An inventory of the lost Suppose your father was working high in the World Trade Center on Sept. 11, 2001. You have been told by authorities in New York City what intuition told you as you watched the two towers collapse: Your father is dead. Yet that conclusion is a municipal bureaucracy's intuition, no more certifiable than your own. Your father's remains have not been found. He is presumed to have been killed largely because, first, he could not possibly have survived and, second, he has not been seen since.

So your grief is compounded by a question as illogical as it is impossible for you to shake: What if, somehow, he escaped? What if, in some perhaps tragicomic way that screenwriters might never imagine, he managed to get out alive? This sort of bizarre ending doesn't often happen in real life, of course. Extremely rare is the victim of war, or of violence, or of some other tragedy, whose remains are never found and identified.

If survivors of those victims get the terrible pain of loss, they invariably get proof that the victim is, irrefutably, deceased. Not so, though, for many survivors of the 2,792 people killed at the World Trade Center. Working with body parts retrieved from mountains of rubble, the office of New York City's medical examiner has confirmed the identities of 1,518 of those World Trade Center victims. But scientific tests have failed to link any of the body parts to the more than 1,200 other victims. The majority of those body parts exhumed from the debris - 12,000 of almost 20,000 fragments - are a tragic inventory of the lost. Efforts to match them to known DNA samples provided by the families of victims - strands of hair lifted from combs left at home, for example - have failed, often because the retrieved body fragments were so badly incinerated, crushed or deteriorated that their DNA was unknowable.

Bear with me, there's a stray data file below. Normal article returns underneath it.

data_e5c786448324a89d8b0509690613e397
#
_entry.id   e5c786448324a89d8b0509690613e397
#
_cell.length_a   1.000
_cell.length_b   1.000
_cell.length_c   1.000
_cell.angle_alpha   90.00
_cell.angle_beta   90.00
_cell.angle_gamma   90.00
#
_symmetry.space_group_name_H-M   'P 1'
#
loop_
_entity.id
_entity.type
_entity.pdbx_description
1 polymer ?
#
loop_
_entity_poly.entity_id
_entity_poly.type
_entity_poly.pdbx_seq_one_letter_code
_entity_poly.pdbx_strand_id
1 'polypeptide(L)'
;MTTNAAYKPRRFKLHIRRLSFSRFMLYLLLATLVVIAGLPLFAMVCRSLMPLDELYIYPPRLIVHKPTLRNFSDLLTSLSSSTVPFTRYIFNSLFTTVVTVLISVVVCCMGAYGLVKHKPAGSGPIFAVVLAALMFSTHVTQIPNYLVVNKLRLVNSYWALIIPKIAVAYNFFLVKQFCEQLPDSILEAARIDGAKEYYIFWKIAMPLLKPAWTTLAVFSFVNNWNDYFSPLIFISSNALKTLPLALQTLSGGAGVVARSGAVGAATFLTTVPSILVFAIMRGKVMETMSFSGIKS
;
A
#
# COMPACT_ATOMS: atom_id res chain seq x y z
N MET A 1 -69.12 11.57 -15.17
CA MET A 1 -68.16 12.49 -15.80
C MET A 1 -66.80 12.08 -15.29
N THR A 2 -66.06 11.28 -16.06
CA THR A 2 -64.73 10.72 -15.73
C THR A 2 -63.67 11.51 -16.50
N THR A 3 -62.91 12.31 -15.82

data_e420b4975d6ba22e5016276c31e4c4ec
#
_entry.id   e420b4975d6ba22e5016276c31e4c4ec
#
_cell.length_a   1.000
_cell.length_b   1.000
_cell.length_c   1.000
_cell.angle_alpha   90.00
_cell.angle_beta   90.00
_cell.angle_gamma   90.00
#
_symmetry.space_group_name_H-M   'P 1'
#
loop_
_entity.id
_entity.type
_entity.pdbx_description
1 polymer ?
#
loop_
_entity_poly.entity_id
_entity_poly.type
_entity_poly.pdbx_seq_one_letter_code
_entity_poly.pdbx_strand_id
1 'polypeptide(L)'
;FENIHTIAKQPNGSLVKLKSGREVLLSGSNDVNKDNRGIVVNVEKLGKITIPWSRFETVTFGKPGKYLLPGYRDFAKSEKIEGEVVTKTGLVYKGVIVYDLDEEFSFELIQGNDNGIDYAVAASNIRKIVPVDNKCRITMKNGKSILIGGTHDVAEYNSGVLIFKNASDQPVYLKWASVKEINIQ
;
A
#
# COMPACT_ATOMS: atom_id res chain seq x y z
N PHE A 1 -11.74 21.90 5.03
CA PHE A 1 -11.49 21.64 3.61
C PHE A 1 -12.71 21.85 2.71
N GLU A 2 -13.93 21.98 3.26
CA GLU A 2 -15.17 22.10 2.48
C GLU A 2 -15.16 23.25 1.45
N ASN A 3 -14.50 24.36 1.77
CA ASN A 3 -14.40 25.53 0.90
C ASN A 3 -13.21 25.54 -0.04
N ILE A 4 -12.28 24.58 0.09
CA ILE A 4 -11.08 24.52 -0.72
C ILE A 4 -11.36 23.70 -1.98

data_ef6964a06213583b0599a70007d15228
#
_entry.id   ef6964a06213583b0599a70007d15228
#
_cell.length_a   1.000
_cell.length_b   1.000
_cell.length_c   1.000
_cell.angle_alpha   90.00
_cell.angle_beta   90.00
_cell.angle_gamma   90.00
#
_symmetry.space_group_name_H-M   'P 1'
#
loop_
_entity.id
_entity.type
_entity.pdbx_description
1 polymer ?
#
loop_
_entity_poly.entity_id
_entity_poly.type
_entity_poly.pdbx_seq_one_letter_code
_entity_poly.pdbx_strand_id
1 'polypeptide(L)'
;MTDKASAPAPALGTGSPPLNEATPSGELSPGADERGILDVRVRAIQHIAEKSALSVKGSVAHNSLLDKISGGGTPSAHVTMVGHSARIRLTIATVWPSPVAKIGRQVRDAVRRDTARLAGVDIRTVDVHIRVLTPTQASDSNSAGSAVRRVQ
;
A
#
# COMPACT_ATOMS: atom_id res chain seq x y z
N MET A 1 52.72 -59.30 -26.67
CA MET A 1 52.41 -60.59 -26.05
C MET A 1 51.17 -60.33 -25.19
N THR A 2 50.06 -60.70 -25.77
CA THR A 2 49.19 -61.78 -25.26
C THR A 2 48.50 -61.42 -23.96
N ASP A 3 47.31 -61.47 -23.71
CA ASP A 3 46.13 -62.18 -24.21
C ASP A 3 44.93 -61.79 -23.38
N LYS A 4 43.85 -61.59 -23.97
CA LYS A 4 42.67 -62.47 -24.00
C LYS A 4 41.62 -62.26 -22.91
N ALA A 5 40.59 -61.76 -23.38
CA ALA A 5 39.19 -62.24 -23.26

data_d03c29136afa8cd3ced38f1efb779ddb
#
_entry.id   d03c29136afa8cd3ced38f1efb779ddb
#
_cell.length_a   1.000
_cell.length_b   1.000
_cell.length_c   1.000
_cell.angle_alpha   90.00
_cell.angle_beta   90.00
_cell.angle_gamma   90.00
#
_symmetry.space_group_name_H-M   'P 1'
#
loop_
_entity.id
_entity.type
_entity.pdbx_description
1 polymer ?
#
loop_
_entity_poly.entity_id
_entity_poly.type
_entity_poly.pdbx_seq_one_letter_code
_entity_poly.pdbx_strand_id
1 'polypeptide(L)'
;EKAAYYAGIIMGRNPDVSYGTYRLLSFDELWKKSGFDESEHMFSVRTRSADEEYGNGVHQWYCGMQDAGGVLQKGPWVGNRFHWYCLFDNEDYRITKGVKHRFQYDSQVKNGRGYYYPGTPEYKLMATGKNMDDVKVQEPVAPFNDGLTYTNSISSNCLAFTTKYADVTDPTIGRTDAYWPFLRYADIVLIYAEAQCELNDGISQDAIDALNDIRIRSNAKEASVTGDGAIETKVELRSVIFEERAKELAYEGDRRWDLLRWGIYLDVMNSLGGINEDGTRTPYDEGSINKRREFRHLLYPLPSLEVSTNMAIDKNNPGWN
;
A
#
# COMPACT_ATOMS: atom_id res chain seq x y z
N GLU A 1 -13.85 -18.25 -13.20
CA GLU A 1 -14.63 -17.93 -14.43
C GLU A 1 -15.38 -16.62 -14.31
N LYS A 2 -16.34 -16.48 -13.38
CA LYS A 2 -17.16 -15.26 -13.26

Unknowable, that is, using today's DNA technologies. Faith in future technologies has led to a remarkably smart way of dealing with all those still unidentified body parts. They are being dried, individually vacuum sealed and packaged for a time when new means of identifying human tissue may tie them to specific victims. Under a protocol developed by city officials working with representatives of victims' families, the remains will be interred in a memorial at the site of the twin towers. If the science of tissue identification advances, those remains can be removed and examined anew. The quest to identify remains addresses the need that many families feel for some sort of denouement, or closure.

Some survivors want unambiguous proof of death. Others, forced to hold memorial services without subsequent burials, want any remains they can inter. 'When you have no remains, it's important to have someplace you can go,' says Nikki Stern of Families of September 11, an advocacy group that represents the interests of survivors from 46 states and several nations. 'Under this plan, the unidentified remains will be in a place families can visit. ' Part of what's driving the families, Stern says, is a yearning she sums up as, 'How do you control the uncontrollable?' These are not, after all, the families of soldiers or astronauts who appreciate the risks of their jobs. These are ordinary families, stripped of their loved ones and forced to revisit their losses at occasional intervals.

Last week's disclosure of transcripts of emergency calls from the morning the World Trade Center was struck by two aircraft is only the latest rip at their heartstrings. Finding a means for preserving an inventory of the lost is of crucial interest only to the families of those who died on Sept. 11. But given all that the survivors have endured, it's a small achievement the rest of us can applaud..